Review: The Idea Factory: Bell Labs and the Great Age of American Innovation
Jon Gertner’s “The Idea Factory” tells an important story about the history of many of the communications and information technology underpinnings of our current era. More importantly, it explores (indirectly and eventually) a major question of what is needed to make large basic and applied research labs successful. I’m glad I read this book, but can’t say I necessarily enjoyed reading it. As such I’m struggling with whether to rate 3 or 4 stars … if Goodreads allowed 3.5, that’d be it.
Growing up very close to Bell Labs’ Holmdel NJ facility, I was attracted to this book because of the place the Labs occupied in our local culture. If you were bright, technically oriented, and wanted a well-paying job, Bell Labs was the place to strive for. The invention/discovery of radio astronomy at Crawford Hill added to the mystique.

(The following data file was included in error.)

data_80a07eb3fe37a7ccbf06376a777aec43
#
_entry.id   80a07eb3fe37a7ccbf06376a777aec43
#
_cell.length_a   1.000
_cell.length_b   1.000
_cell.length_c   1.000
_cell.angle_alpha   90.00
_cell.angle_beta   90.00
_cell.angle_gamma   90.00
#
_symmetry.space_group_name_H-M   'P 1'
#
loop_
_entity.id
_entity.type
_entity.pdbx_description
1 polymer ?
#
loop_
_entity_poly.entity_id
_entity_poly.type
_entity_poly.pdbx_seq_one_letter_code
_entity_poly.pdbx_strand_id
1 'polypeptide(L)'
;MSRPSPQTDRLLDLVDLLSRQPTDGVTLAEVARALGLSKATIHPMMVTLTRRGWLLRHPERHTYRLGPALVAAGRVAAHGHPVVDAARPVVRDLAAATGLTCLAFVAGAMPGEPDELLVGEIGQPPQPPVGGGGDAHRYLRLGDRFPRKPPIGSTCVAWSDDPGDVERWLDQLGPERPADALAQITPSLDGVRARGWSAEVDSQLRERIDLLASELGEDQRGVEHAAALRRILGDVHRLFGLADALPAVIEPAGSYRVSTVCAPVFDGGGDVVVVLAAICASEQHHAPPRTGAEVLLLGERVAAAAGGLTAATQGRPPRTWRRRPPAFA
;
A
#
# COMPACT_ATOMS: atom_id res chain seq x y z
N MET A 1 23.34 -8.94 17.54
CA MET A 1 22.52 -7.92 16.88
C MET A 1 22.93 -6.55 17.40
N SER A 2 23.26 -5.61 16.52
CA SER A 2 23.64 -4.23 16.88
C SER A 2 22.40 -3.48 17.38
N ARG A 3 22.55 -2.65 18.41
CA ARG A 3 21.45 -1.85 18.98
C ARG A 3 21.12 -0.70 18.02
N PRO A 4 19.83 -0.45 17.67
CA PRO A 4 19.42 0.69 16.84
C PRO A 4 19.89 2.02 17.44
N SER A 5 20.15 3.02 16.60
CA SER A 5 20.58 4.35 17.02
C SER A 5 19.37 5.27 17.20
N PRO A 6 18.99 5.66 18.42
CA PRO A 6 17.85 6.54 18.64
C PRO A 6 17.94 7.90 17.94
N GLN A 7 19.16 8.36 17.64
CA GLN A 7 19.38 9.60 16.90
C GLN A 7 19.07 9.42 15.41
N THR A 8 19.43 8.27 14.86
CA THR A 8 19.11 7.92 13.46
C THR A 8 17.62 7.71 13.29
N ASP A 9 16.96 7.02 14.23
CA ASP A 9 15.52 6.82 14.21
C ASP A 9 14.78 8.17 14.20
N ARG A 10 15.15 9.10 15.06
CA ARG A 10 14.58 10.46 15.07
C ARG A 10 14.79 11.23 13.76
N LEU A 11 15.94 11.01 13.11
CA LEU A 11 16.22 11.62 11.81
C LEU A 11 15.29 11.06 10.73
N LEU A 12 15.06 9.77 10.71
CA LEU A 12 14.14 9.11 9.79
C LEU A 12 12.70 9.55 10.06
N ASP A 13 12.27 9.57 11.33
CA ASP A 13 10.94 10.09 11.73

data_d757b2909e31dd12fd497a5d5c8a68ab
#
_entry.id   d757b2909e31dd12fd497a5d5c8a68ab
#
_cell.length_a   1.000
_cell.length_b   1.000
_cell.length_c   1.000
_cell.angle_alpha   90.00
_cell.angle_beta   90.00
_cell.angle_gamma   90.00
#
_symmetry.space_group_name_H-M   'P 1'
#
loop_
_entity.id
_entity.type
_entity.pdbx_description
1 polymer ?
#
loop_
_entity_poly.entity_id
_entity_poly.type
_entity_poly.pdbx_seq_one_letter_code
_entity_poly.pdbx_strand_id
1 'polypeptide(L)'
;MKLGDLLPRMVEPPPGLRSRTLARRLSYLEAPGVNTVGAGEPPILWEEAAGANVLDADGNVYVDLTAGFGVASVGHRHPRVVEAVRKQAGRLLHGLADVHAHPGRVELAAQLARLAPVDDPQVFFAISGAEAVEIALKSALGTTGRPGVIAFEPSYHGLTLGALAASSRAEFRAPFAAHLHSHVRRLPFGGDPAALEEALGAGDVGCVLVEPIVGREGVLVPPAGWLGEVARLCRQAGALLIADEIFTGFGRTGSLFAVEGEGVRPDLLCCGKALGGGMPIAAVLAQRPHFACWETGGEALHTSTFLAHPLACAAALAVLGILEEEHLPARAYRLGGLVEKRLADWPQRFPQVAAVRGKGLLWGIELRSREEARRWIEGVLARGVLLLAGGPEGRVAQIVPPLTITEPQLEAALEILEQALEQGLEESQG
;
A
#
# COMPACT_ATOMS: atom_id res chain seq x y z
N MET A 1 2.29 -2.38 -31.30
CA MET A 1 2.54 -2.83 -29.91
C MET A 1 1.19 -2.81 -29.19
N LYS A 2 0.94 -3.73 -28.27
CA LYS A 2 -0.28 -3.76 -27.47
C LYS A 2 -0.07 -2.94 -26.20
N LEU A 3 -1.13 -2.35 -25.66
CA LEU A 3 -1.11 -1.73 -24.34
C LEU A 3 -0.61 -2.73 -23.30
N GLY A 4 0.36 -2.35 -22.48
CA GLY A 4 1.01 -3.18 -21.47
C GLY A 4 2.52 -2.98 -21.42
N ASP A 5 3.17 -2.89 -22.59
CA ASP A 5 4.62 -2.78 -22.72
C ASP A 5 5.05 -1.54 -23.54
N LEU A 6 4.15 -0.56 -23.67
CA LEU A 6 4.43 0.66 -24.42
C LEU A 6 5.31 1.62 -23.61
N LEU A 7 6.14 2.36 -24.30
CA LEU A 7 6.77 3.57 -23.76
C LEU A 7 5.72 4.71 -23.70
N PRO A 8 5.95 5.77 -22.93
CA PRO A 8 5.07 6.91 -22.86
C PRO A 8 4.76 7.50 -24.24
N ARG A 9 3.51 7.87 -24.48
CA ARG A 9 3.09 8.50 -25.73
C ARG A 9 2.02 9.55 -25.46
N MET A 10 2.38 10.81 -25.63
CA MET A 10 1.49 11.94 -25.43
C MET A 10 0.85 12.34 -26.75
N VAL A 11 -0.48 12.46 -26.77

The book’s primary drawback (for me) is what feels like a 70/30 split on biography versus technology – I think it would have been a more interesting and engaging narrative had the biographies of a few famous players in the Labs’ long history been treated as embellishment, rather than primary narrative. (I say this regretfully as many of these individuals and their world-changing contributions deserve recognition, but as a book review, it makes for a challenging narrative structure). The reality is the connection between the sometimes (but not always) colorful individual personalities and the ideas and technologies they generated is often too thin; the researchers emerge as characters in a narrative without a strong or clear connection to the plot devices, so to speak. Claude Shannon, whose prescience in 1950’s communications/information theory was truly remarkable, is perhaps an exception.
In short, the secrets to success of the Bell Labs miracle, which generated an amazing number of globally transformational technologies, seem to fall into:
1 – access to the huge reservoirs of working capital that the AT&T monopoly and “cash cows” (local telephone companies) to fund large scale R&D